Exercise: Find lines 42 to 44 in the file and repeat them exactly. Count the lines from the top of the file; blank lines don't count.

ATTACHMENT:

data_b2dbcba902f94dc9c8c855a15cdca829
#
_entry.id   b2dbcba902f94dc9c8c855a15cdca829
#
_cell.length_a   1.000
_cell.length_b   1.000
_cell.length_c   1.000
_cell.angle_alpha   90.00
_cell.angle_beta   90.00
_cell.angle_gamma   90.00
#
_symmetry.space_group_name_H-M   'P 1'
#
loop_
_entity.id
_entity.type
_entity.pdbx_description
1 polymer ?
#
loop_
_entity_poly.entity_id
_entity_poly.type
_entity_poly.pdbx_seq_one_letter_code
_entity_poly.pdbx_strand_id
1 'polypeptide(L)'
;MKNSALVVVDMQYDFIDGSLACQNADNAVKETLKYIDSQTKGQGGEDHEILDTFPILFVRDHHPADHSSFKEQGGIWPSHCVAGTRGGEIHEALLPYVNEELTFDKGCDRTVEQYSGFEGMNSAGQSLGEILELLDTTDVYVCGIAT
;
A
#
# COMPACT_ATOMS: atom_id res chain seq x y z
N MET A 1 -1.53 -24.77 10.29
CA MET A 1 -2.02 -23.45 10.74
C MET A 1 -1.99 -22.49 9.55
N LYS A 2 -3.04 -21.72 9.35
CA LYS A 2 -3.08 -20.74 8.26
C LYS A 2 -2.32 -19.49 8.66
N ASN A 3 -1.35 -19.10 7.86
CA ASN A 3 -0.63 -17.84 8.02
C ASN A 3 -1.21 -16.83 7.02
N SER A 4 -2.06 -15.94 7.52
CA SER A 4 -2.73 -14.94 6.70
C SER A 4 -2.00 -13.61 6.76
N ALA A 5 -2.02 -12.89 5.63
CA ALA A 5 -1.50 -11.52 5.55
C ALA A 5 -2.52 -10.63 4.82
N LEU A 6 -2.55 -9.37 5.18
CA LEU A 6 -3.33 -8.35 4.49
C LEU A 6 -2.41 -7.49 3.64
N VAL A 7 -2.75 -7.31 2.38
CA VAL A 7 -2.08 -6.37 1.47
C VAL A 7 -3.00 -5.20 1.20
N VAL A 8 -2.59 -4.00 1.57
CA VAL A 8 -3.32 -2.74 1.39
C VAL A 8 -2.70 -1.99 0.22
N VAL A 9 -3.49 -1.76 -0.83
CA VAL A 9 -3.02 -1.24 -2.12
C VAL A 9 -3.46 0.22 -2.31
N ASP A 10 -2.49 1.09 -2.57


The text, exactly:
C SER A 4 -2.00 -13.61 6.76
N ALA A 5 -2.02 -12.89 5.63
CA ALA A 5 -1.50 -11.52 5.55